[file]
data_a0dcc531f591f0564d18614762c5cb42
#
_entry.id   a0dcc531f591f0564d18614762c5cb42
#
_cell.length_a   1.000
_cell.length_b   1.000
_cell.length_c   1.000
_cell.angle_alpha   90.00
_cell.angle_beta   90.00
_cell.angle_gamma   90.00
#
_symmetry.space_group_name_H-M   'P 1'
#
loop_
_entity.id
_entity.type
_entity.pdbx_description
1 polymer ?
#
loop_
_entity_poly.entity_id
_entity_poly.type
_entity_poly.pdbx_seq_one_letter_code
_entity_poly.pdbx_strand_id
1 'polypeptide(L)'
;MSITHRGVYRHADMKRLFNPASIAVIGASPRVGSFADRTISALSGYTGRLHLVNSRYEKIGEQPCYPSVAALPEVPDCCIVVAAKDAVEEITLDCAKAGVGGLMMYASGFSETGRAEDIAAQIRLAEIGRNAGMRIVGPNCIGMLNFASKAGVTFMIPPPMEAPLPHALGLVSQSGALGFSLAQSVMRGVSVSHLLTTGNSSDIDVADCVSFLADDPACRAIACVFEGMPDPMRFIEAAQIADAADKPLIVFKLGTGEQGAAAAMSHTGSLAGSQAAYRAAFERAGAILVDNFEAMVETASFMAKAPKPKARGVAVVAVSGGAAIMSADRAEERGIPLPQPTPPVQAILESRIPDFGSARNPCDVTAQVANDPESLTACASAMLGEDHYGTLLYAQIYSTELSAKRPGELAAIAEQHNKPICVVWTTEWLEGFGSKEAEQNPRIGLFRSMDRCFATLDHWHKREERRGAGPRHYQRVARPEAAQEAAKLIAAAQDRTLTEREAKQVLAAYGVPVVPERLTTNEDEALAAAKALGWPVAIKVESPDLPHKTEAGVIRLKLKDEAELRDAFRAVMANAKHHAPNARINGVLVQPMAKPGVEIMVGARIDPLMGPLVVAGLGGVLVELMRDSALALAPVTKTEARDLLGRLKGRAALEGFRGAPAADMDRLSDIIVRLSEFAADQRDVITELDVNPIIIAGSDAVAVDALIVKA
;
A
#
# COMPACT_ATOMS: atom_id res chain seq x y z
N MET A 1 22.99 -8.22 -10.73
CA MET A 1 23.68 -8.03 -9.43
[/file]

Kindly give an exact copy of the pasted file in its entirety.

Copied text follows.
data_a0dcc531f591f0564d18614762c5cb42
#
_entry.id   a0dcc531f591f0564d18614762c5cb42
#
_cell.length_a   1.000
_cell.length_b   1.000
_cell.length_c   1.000
_cell.angle_alpha   90.00
_cell.angle_beta   90.00
_cell.angle_gamma   90.00
#
_symmetry.space_group_name_H-M   'P 1'
#
loop_
_entity.id
_entity.type
_entity.pdbx_description
1 polymer ?
#
loop_
_entity_poly.entity_id
_entity_poly.type
_entity_poly.pdbx_seq_one_letter_code
_entity_poly.pdbx_strand_id
1 'polypeptide(L)'
;MSITHRGVYRHADMKRLFNPASIAVIGASPRVGSFADRTISALSGYTGRLHLVNSRYEKIGEQPCYPSVAALPEVPDCCIVVAAKDAVEEITLDCAKAGVGGLMMYASGFSETGRAEDIAAQIRLAEIGRNAGMRIVGPNCIGMLNFASKAGVTFMIPPPMEAPLPHALGLVSQSGALGFSLAQSVMRGVSVSHLLTTGNSSDIDVADCVSFLADDPACRAIACVFEGMPDPMRFIEAAQIADAADKPLIVFKLGTGEQGAAAAMSHTGSLAGSQAAYRAAFERAGAILVDNFEAMVETASFMAKAPKPKARGVAVVAVSGGAAIMSADRAEERGIPLPQPTPPVQAILESRIPDFGSARNPCDVTAQVANDPESLTACASAMLGEDHYGTLLYAQIYSTELSAKRPGELAAIAEQHNKPICVVWTTEWLEGFGSKEAEQNPRIGLFRSMDRCFATLDHWHKREERRGAGPRHYQRVARPEAAQEAAKLIAAAQDRTLTEREAKQVLAAYGVPVVPERLTTNEDEALAAAKALGWPVAIKVESPDLPHKTEAGVIRLKLKDEAELRDAFRAVMANAKHHAPNARINGVLVQPMAKPGVEIMVGARIDPLMGPLVVAGLGGVLVELMRDSALALAPVTKTEARDLLGRLKGRAALEGFRGAPAADMDRLSDIIVRLSEFAADQRDVITELDVNPIIIAGSDAVAVDALIVKA
;
A
#
# COMPACT_ATOMS: atom_id res chain seq x y z
N MET A 1 22.99 -8.22 -10.73
CA MET A 1 23.68 -8.03 -9.43